Help us improve our site.
Treatments for bladder cancer
If you have bladder cancer, your healthcare team will create a treatment plan just for you. It will be based on your needs and may include a combination of different treatments. When deciding which treatments to offer for bladder cancer, your healthcare team will consider:
- stage of the tumour
- grade of the tumour
- location of the tumour
- your overall health
You may be offered the following treatments for bladder cancer.
Most people will have surgery to treat bladder cancer. The type of surgery you have will depend on the type of tumour and the stage of the cancer.
Transurethral resection (TUR) is most often used to remove tumours that are only in the lining of the bladder and have not grown into the muscle layer of the bladder wall (called non-muscle-invasive bladder cancer). It is also the first step in diagnosing and treating more advanced tumours.
Partial, or segmental, cystectomy removes the tumour and part of the bladder.
Radical cystectomy removes all of the bladder along with the surrounding fatty tissue and nearby lymph nodes. Some reproductive organs may also be removed.
Urinary diversion to create a urinary path is needed after the bladder is removed with a radical cystectomy.
Immunotherapy is a type of biological therapy that uses the immune system to help destroy cancer cells. Biological therapy uses natural or artificial substances that act like (mimic) or block natural cell responses to kill, control or change the behaviour of cancer cells.
Immunotherapy is most often used to treat tumours that are only in the lining of the bladder but have a higher risk for growing into deeper layers (especially high-grade and T1 tumours).
The immunotherapy treatment used most often is the vaccine bacillus Calmette-Guérin (BCG). BCG is passed into the bladder through a urinary catheter, or tube (called intravesical immunotherapy).
Intravesical chemotherapy or systemic chemotherapy may be used to treat bladder cancer.
During intravesical chemotherapy, the drugs are placed into the bladder through a urinary catheter. Intravesical chemotherapy may be given instead of BCG or if the bladder cancer doesn’t respond to BCG. Mitomycin (Mutamycin) is the drug most often used in intravesical chemotherapy. A dose of mitomycin is usually put into the bladder after surgery to remove the bladder tumour. Intravesical chemotherapy with mitomycin reduces the risk of bladder cancer recurring (coming back) in people with tumours that are only in the lining of the bladder and have not grown into the muscle layer of the bladder wall (called non-muscle-invasive bladder cancer).
During systemic chemotherapy, the drugs are given through a needle into a vein (intravenously) and circulate throughout the body. Systemic chemotherapy may be a treatment option for bladder cancer that has spread to other tissues near the bladder (called locally advanced cancer) and bladder cancer that has spread to other parts of the body (called metastatic cancer). Chemotherapy is recommended before a radical cystectomy (called neoadjuvant chemotherapy) for many people with bladder cancer that has grown into the muscle layer of the bladder wall. It is also often given after a radical cystectomy (called adjuvant chemotherapy) to people with high-risk features such as cancer that has spread to lymph nodes.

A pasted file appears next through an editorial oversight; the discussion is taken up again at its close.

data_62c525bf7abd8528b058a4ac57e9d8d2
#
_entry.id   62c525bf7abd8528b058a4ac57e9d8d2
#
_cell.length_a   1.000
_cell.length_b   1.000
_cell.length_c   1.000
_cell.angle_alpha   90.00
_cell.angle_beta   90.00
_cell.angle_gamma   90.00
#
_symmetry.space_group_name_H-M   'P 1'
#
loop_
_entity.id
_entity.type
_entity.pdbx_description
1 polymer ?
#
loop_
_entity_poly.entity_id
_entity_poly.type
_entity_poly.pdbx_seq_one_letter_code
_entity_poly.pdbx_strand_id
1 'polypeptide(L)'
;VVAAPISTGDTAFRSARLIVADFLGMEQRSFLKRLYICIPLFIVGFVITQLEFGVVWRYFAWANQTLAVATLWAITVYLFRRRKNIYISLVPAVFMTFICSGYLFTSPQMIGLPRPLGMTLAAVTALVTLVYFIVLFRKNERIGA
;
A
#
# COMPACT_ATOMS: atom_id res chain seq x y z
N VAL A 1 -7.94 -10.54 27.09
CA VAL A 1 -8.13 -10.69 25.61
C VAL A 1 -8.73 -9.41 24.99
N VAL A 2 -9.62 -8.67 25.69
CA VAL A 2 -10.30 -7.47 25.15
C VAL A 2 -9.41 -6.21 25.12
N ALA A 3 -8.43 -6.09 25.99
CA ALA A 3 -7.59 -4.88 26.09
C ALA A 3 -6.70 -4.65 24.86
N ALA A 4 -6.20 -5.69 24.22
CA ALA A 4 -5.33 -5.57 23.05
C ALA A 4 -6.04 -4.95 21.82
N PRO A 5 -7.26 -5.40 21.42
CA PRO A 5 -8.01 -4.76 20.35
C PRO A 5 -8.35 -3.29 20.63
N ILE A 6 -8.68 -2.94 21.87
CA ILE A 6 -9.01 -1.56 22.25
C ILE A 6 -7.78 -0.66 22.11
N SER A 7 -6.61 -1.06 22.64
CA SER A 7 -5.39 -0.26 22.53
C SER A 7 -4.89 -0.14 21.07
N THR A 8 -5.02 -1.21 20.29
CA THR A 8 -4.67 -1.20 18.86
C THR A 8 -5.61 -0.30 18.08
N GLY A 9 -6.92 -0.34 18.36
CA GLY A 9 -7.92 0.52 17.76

External beam radiation therapy is the type of radiation treatment that is most often used to treat bladder cancer.
Some people with cancer that has grown into the muscle layer of the bladder wall (called muscle-invasive bladder cancer) will have a transurethral resection (TUR) to completely remove all the cancer that the surgeon can see. This surgery is followed by both radiation therapy and chemotherapy.
Radiation therapy may be the main treatment for people who can’t have surgery. It may also be given to relieve symptoms caused by advanced bladder cancer (called palliative radiation therapy).
Follow-up after treatment is an important part of cancer care. You will need to have regular follow-up visits, especially in the first 3 years after treatment has finished. These visits allow your healthcare team to monitor your progress and recovery from treatment.
Some clinical trials in Canada are open to people with bladder cancer. Clinical trials look at new and better ways to prevent, find and treat cancer. Find out more about clinical trials.
Questions to ask about treatment
To make the decisions that are right for you, ask your healthcare team questions about treatment.
Volunteers provide comfort and kindness
Thousands of Canadian Cancer Society volunteers work in regional cancer centres, lodges and community hospitals to support people receiving treatment.